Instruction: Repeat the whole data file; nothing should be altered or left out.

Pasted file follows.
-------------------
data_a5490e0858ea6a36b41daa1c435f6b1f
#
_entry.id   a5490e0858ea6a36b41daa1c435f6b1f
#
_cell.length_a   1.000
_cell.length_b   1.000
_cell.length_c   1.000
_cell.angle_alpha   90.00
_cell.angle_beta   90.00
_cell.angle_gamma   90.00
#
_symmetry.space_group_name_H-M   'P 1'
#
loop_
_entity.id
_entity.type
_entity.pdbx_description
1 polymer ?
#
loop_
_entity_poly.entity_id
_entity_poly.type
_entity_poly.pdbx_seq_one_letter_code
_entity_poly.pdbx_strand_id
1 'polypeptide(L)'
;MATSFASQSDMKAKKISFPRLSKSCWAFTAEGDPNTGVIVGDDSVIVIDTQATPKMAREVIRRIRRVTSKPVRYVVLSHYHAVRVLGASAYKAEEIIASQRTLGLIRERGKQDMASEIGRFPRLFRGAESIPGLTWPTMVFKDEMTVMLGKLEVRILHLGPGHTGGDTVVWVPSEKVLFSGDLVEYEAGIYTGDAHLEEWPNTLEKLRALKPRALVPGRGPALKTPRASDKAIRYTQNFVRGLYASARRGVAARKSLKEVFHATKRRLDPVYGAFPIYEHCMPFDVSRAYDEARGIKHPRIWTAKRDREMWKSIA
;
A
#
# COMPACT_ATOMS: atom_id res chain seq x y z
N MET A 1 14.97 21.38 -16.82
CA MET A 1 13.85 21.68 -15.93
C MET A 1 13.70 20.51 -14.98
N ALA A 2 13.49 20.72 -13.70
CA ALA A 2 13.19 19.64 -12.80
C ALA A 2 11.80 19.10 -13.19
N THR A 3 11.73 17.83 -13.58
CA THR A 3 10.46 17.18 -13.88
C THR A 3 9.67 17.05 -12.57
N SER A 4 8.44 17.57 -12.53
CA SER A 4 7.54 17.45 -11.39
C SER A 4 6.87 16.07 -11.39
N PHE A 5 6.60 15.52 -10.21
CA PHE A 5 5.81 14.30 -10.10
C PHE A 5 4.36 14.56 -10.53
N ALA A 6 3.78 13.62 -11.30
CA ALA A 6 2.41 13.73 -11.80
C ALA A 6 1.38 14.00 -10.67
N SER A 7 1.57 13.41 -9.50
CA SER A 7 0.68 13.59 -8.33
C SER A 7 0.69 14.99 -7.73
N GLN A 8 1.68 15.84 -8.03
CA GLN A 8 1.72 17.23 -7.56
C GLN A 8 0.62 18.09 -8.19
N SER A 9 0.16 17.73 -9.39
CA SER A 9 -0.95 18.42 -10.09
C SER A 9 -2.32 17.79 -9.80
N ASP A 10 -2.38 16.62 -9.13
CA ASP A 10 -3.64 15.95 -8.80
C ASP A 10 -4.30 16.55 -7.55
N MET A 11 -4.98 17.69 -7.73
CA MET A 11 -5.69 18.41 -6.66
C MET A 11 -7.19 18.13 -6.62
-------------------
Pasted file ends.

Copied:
data_a5490e0858ea6a36b41daa1c435f6b1f
#
_entry.id   a5490e0858ea6a36b41daa1c435f6b1f
#
_cell.length_a   1.000
_cell.length_b   1.000
_cell.length_c   1.000
_cell.angle_alpha   90.00
_cell.angle_beta   90.00
_cell.angle_gamma   90.00
#
_symmetry.space_group_name_H-M   'P 1'
#
loop_
_entity.id
_entity.type
_entity.pdbx_description
1 polymer ?
#
loop_
_entity_poly.entity_id
_entity_poly.type
_entity_poly.pdbx_seq_one_letter_code
_entity_poly.pdbx_strand_id
1 'polypeptide(L)'
;MATSFASQSDMKAKKISFPRLSKSCWAFTAEGDPNTGVIVGDDSVIVIDTQATPKMAREVIRRIRRVTSKPVRYVVLSHYHAVRVLGASAYKAEEIIASQRTLGLIRERGKQDMASEIGRFPRLFRGAESIPGLTWPTMVFKDEMTVMLGKLEVRILHLGPGHTGGDTVVWVPSEKVLFSGDLVEYEAGIYTGDAHLEEWPNTLEKLRALKPRALVPGRGPALKTPRASDKAIRYTQNFVRGLYASARRGVAARKSLKEVFHATKRRLDPVYGAFPIYEHCMPFDVSRAYDEARGIKHPRIWTAKRDREMWKSIA
;
A
#
# COMPACT_ATOMS: atom_id res chain seq x y z
N MET A 1 14.97 21.38 -16.82
CA MET A 1 13.85 21.68 -15.93
C MET A 1 13.70 20.51 -14.98
N ALA A 2 13.49 20.72 -13.70
CA ALA A 2 13.19 19.64 -12.80
C ALA A 2 11.80 19.10 -13.19
N THR A 3 11.73 17.83 -13.58
CA THR A 3 10.46 17.18 -13.88
C THR A 3 9.67 17.05 -12.57
N SER A 4 8.44 17.57 -12.53
CA SER A 4 7.54 17.45 -11.39
C SER A 4 6.87 16.07 -11.39
N PHE A 5 6.60 15.52 -10.21
CA PHE A 5 5.81 14.30 -10.10
C PHE A 5 4.36 14.56 -10.53
N ALA A 6 3.78 13.62 -11.30
CA ALA A 6 2.41 13.73 -11.80
C ALA A 6 1.38 14.00 -10.67
N SER A 7 1.57 13.41 -9.50
CA SER A 7 0.68 13.59 -8.33
C SER A 7 0.69 14.99 -7.73
N GLN A 8 1.68 15.84 -8.03
CA GLN A 8 1.72 17.23 -7.56
C GLN A 8 0.62 18.09 -8.19
N SER A 9 0.16 17.73 -9.39
CA SER A 9 -0.95 18.42 -10.09
C SER A 9 -2.32 17.79 -9.80
N ASP A 10 -2.38 16.62 -9.13
CA ASP A 10 -3.64 15.95 -8.80
C ASP A 10 -4.30 16.55 -7.55
N MET A 11 -4.98 17.69 -7.73
CA MET A 11 -5.69 18.41 -6.66
C MET A 11 -7.19 18.13 -6.62